Psychiatric symptoms frequently occur as central nervous system-related adverse effects of pharmacotherapy; topical agents, such as eye drops, have also shown adverse psychiatric effects.[ 2 ] To date, however, adverse psychiatric effects of steroid eye drops have never been reported. In our patient, the serum concentration of valproate was markedly lower than the general level corresponding to acute mania (>94 μg/mL[ 3 ]); therefore, discontinuation of the fluorometholone eye drops was possibly associated with recovery from the manic episode. In a report on a patient with hallucinatory–paranoid state induced by subconjunctival injection of steroids, psychological stress and organic changes of the brain were suggested to induce psychosis upon exposure to a small amount of steroid.[ 4 ] Similarly, our patient showed extreme anxiety and agitation initially, and his brain CT showed atrophy due to aging. These factors possibly contributed to a predisposition to develop psychiatric symptoms when treated with a small amount of steroid. Thus, when elderly patients with anxiety are treated with even a small dose of steroids, psychiatric symptoms should be carefully monitored.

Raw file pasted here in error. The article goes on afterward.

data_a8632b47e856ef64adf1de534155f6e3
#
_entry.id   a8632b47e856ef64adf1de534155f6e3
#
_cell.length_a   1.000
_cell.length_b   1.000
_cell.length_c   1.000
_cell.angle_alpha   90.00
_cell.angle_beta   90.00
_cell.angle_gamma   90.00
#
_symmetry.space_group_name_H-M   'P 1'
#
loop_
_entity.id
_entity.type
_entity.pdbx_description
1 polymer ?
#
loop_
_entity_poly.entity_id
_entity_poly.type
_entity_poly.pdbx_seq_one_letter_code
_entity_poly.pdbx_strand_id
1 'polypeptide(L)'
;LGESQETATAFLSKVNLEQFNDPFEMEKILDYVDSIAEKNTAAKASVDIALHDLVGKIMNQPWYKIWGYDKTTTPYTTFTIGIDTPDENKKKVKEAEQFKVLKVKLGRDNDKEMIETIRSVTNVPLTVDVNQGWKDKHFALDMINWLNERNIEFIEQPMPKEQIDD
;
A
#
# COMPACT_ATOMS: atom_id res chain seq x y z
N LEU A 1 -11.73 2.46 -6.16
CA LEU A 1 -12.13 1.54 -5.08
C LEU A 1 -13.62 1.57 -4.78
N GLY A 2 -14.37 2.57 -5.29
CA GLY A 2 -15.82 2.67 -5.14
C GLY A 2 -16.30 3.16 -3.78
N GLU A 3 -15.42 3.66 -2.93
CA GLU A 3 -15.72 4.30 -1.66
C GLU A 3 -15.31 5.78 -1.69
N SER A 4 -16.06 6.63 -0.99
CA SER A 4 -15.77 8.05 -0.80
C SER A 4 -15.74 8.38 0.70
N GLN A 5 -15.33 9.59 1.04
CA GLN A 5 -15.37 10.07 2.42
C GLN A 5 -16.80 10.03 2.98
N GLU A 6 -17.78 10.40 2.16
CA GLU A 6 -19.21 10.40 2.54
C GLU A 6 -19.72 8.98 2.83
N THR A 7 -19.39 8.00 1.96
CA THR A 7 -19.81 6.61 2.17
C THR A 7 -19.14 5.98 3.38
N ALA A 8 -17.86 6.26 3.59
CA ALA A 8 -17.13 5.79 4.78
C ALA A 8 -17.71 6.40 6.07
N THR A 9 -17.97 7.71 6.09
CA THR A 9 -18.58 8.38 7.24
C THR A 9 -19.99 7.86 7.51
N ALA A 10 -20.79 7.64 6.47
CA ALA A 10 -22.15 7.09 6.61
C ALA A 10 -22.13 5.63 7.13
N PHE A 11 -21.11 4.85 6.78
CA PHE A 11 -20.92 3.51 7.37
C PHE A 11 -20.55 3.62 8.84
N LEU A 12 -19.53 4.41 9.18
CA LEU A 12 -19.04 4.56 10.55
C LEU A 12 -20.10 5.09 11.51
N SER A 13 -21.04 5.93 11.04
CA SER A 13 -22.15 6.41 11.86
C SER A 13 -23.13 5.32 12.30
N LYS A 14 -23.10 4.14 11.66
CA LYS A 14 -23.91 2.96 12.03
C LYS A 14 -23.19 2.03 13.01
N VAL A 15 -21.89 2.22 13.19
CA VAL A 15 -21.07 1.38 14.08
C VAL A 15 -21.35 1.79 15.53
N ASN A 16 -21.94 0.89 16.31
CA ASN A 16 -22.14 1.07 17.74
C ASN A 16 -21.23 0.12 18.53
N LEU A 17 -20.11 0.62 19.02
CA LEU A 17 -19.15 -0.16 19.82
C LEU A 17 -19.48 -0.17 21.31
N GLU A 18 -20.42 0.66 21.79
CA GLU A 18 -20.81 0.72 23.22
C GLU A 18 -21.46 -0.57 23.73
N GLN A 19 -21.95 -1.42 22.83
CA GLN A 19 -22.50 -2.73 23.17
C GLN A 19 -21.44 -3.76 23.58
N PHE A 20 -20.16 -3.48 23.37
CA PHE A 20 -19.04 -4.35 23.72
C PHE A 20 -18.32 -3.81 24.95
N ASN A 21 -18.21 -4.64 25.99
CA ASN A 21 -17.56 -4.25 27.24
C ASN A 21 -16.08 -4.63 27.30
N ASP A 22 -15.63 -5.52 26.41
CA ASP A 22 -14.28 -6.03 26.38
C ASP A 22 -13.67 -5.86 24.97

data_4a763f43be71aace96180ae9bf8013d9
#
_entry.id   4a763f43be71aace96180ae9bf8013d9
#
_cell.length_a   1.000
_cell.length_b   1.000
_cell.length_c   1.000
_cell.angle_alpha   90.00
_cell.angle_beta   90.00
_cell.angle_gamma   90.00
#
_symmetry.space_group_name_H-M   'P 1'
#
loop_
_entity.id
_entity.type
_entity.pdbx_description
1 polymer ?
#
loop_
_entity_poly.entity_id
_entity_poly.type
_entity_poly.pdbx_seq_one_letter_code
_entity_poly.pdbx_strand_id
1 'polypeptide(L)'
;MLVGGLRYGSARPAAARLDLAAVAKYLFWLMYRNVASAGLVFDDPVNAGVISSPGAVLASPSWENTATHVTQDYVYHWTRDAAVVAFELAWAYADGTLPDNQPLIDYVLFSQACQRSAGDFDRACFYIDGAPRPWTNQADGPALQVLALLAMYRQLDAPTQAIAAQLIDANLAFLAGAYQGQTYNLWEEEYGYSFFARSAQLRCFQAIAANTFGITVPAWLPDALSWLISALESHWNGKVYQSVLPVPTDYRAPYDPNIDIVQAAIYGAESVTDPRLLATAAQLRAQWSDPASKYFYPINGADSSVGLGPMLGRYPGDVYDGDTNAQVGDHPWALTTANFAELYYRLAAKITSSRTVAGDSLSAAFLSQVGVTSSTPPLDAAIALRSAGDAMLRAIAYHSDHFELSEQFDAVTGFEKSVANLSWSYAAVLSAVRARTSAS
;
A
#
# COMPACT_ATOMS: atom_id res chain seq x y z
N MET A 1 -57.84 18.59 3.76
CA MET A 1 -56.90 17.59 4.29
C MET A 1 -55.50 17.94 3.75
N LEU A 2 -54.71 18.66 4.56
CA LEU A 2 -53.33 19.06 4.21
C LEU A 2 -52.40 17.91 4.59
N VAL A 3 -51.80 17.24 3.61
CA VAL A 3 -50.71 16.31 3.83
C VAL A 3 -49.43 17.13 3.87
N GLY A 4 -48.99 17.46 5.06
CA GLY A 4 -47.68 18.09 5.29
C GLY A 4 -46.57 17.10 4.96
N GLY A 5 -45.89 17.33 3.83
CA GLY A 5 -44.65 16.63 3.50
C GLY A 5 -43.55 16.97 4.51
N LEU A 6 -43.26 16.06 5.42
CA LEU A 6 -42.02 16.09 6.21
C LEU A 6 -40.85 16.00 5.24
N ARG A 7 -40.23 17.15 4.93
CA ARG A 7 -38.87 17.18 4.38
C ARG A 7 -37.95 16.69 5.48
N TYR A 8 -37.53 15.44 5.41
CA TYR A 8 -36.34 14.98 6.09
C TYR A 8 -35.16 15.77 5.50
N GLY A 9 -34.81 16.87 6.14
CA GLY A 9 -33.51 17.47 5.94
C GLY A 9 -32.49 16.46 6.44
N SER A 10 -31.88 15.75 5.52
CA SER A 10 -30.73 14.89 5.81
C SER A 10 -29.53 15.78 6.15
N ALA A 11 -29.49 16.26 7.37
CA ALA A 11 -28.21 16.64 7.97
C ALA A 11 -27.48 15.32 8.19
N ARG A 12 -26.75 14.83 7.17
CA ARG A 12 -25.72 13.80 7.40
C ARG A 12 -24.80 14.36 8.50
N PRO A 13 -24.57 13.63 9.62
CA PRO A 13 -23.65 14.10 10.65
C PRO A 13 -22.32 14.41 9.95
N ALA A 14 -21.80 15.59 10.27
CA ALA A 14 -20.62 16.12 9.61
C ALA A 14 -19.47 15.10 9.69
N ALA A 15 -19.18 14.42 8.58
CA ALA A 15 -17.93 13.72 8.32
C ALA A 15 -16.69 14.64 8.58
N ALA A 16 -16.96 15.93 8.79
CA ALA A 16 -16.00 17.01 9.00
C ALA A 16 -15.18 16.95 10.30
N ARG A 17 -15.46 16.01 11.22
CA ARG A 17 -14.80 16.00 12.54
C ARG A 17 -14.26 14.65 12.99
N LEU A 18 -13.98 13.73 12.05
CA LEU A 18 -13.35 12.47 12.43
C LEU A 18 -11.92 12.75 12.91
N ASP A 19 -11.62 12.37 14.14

Contact lens wear can be an inflammatory influence under normal circumstances, but an alreadysensitized cornea can show rebound inflammation if proper steps aren’t taken. It is imperative to use the immunosuppressive benefits of steroids with a slow taper as contact lens wear is resumed, or the patient will suffer setbacks and require multiple office visits. We typically restart limited contact lens wear when the rehabilitating cornea can tolerate a limited steroid dosage of once to twice daily.